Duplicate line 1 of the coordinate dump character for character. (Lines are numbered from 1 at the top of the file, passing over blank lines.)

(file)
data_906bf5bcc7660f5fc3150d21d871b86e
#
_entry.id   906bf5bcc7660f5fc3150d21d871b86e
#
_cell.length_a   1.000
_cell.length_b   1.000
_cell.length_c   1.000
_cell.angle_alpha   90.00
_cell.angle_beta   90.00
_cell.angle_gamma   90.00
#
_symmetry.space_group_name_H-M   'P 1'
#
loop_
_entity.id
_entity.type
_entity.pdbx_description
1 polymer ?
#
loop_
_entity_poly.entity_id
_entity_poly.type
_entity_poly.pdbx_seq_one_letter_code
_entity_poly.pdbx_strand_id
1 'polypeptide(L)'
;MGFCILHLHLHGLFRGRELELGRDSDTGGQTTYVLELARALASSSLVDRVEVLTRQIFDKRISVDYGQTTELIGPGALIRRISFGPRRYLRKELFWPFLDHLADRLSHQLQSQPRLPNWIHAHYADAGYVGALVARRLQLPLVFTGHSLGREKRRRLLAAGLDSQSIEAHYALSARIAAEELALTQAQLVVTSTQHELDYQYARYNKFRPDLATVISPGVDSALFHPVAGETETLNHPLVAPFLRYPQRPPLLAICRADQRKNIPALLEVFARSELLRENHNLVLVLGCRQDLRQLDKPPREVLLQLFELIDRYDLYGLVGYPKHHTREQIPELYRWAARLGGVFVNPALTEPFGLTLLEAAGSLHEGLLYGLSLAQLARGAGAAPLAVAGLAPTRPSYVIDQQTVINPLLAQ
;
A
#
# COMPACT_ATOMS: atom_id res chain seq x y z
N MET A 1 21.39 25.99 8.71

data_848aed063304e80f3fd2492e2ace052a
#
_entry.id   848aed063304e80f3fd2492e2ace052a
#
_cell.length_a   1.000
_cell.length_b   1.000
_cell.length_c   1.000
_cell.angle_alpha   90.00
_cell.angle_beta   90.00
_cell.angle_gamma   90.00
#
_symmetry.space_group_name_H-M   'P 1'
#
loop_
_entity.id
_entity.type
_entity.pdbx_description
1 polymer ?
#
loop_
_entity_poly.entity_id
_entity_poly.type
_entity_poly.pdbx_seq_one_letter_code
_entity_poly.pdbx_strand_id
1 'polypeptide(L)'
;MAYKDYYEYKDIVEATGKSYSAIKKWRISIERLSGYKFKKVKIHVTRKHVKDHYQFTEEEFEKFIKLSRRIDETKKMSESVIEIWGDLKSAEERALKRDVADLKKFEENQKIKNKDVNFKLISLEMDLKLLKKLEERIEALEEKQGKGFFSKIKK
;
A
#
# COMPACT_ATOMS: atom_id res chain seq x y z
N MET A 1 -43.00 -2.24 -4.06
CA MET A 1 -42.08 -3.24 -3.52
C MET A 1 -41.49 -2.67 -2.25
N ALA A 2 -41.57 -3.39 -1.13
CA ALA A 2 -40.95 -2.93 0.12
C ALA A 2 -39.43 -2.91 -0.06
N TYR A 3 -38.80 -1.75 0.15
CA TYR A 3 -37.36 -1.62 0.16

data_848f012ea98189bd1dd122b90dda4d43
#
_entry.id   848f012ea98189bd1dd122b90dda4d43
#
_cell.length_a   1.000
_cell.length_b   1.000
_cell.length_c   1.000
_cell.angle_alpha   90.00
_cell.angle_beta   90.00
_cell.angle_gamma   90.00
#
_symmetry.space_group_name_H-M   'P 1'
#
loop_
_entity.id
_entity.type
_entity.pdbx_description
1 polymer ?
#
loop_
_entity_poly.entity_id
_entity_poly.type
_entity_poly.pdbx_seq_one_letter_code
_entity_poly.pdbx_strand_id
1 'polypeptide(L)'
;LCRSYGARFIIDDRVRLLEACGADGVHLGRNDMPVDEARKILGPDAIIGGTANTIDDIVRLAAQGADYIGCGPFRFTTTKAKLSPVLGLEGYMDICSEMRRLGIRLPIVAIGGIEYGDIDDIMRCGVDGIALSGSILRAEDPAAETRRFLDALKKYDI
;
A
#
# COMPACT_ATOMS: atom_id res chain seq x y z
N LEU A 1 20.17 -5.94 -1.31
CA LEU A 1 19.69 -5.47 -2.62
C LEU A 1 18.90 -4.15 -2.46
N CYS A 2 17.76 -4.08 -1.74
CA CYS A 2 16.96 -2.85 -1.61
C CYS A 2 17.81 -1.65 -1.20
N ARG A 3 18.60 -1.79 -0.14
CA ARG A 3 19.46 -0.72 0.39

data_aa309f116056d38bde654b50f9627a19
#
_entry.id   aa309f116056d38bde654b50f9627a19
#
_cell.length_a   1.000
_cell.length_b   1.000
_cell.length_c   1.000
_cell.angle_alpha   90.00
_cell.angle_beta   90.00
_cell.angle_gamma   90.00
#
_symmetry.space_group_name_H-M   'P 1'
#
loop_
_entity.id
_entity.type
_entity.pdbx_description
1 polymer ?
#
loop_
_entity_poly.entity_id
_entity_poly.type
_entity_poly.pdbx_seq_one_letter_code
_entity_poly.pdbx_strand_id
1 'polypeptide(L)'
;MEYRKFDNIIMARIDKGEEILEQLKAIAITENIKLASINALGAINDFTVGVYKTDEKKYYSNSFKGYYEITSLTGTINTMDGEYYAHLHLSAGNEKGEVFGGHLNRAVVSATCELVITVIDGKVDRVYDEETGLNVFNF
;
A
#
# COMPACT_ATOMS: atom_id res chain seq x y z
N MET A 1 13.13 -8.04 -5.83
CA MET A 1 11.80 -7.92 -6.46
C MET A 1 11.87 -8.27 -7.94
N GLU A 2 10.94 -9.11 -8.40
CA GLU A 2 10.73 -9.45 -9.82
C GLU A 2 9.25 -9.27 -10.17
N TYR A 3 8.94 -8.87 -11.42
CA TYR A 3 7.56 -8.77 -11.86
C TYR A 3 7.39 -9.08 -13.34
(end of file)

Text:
data_906bf5bcc7660f5fc3150d21d871b86e